Thursday, July 24 2014 8:36 AM EDT2014-07-24 12:36:56 GMT
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A new report from the Air Mobility Command is giving more insight into the deadly crash of a C-130 in July that killed four North Carolina National Guard Airmen.
According to the report, the MAFFS 7 C-130 cockpit crew's "inadequate assessment of operational conditions resulted in the aircraft flying into a microburst and impacting the ground."
The report describes a microburst as a severe, localized wind gust, blasting down from a thunderstorm, typically covering an area less than 2.5 miles in diameter and lasting less than 5 minutes.
The investigation also determined factors that substantially contributed to the mishap included the failure of the Lead Plane and Air Attack aircrews to communicate critical operational information; as well as conflicting operational guidance concerning thunderstorm avoidance.
The crash occurred around 6:30 p.m. mountain time near Edgemont, S.D., as the crew assisted with battling what is being called the White Draw fire.
Military spokeswoman Capt. Ruth Castro said the tanker made at least two drops of fire retardant material on the fire before crashing.
Lt. Col. Paul K. Mikeal, 42, of Mooresville, N.C.; Maj. Joseph M. McCormick, 36, of Belmont, N.C.; Maj. Ryan S. David, 35, of Boone, N.C.; and Senior Master Sgt. Robert S. Cannon, 50, of Charlotte, died in the crash.
Lieutenant Colonel Mikeal was assigned to the 156th Airlift Squadron as an evaluator pilot and had more than 20 years of service. He leaves behind a wife and two children.
Major McCormick was an instructor pilot and chief of training for the 156th Airlift Squadron. He was married with four children.
Major David was an experienced navigator and was also assigned to the 156th. He joined the North Carolina Air National Guard in 2011 after prior service in the active-duty U.S. Air Force. He is survived by his wife and one child.
Senior Master Sergeant Cannon had more than 29 years with the Charlotte unit and was a flight engineer with the 145th Operations Support Flight. He was married with two children.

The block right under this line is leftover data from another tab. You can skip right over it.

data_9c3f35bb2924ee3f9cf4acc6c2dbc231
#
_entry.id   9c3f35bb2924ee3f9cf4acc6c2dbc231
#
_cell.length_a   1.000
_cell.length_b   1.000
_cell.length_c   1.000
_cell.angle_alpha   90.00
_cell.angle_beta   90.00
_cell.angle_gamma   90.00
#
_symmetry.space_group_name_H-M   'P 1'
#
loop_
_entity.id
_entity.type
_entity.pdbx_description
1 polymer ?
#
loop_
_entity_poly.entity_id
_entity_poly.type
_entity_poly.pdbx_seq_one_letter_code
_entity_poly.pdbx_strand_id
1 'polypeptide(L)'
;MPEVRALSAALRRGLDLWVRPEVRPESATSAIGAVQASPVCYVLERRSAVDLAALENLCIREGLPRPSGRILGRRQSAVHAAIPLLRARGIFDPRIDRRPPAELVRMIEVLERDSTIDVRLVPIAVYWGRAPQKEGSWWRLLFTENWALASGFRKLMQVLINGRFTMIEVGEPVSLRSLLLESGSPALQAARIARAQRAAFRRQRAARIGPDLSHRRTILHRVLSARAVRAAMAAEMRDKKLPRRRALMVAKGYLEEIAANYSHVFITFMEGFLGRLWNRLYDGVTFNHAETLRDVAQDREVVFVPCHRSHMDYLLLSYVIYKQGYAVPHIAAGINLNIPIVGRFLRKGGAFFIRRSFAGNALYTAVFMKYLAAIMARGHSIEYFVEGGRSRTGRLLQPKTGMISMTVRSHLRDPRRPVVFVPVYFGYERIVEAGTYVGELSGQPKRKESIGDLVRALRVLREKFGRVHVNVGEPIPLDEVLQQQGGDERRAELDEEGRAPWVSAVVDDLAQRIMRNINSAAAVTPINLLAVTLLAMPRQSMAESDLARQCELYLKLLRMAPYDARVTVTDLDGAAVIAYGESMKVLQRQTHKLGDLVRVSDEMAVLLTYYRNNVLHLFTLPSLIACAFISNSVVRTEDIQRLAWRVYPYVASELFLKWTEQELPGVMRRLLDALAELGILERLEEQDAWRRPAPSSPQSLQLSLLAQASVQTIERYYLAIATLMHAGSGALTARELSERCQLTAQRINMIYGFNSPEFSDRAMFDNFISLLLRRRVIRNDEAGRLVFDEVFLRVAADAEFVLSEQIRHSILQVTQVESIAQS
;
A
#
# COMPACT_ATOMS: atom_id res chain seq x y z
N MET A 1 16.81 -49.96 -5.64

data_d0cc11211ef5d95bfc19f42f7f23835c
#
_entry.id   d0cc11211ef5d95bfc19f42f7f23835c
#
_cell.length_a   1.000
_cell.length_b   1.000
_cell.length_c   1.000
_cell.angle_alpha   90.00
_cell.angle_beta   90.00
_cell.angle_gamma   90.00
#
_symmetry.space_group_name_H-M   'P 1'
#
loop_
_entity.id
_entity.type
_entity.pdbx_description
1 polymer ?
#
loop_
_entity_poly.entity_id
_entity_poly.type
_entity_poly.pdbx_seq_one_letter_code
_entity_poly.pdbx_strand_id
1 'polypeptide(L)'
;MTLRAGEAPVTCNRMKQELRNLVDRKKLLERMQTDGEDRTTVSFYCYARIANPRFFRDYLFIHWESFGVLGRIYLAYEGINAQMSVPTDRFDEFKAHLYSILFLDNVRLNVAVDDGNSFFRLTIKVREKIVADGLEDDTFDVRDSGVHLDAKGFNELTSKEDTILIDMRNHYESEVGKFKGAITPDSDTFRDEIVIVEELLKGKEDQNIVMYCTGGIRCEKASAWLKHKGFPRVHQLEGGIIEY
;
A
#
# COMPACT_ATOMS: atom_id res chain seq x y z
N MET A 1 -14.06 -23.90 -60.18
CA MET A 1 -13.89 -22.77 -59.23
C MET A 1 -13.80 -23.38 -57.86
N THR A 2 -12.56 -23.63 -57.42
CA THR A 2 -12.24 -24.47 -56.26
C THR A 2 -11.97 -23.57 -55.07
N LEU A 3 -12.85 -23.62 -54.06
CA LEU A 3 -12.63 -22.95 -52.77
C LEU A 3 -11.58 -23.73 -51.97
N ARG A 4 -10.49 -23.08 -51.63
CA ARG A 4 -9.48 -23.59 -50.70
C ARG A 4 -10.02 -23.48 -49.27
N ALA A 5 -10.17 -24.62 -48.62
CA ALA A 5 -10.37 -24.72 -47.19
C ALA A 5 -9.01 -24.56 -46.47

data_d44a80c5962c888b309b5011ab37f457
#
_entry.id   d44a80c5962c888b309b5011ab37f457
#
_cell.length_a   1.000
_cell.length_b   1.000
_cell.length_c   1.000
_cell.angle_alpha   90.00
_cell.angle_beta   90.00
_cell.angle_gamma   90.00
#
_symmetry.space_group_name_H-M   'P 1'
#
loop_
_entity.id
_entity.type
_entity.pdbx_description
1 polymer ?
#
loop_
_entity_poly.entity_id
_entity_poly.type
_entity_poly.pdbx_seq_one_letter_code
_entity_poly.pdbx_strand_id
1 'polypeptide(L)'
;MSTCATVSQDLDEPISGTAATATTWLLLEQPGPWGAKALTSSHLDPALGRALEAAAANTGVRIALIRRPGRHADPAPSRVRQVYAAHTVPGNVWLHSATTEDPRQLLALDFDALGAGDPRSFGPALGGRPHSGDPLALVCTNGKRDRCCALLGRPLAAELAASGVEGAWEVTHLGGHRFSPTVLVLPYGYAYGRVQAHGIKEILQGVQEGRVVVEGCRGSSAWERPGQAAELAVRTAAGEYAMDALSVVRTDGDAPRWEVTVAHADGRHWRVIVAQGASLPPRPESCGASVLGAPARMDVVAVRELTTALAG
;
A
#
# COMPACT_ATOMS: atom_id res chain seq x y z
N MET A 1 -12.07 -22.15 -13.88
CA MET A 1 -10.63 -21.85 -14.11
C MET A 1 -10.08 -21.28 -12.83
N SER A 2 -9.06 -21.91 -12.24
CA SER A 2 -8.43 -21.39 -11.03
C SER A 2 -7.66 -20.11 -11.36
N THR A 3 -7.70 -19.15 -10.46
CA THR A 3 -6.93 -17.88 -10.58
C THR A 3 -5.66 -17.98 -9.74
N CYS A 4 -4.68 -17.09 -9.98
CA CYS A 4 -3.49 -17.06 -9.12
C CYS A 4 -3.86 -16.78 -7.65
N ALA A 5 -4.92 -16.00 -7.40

Funerals for the men will be held individually in mid-Julu. Their names were added to a National Guard memorial wall, which was unveiled during a memorial service for the men a week after the crash.
The other Airmen, whose names were not released, were injured in the crash.
The Modular Airborne Fire Fighting System (MAFFS 7)-equipped C-130 Hercules crashed July 1 flying in support of a fire-fighting operation in South Dakota.
Officials with the North Carolina Air National Guard (NCANG) say they will study the Accident Investigation Board findings carefully to do all it can to ensure future tragedies do not happen.
North Carolina's Airmen share the sentiments of Air National Guard director Lt. Gen. Harry W. Wyatt, III, that the Guard's first priorities are the safety of its aircrews and the American public.
"NCANG continues to grieve with the families of its fallen Airmen and continues to help them and all of its members deal with the loss," a release on Wednesday afternoon stated.
The aircraft was assigned to and flown by members of the 145th Airlift Wing, Air National Guard, out of Charlotte, N.C. and was flying out of Peterson Air Force Base, Colo., at the time of the incident.
The unit retired the aircraft's U.S. Air Force tail number and the MAFFS 7 designator during a memorial ceremony held July 10 on base.
The deadly crash was the first in the 40-year history of the MAFFS program, a joint Defense Department and U.S. Forest Service program that provides additional aerial firefighting resources when commercial and private air tankers are no longer able to meet the Forest Service's needs.
MAFFS is a self-contained aerial firefighting system owned by the Forest Service that can discharge 3,000 gallons of water or fire retardant in less than five seconds, covering an area a quarter of a mile long by 100 feet wide.
Sky 3 pilot and Naval veteran Thomas Hopkins says weather is always the big question mark on every mission.
"You try to plan for it as much as you can," Hopkins said. "But you just never know what the conditions will change to when your airborne, especially in high pressure, low visibility situations."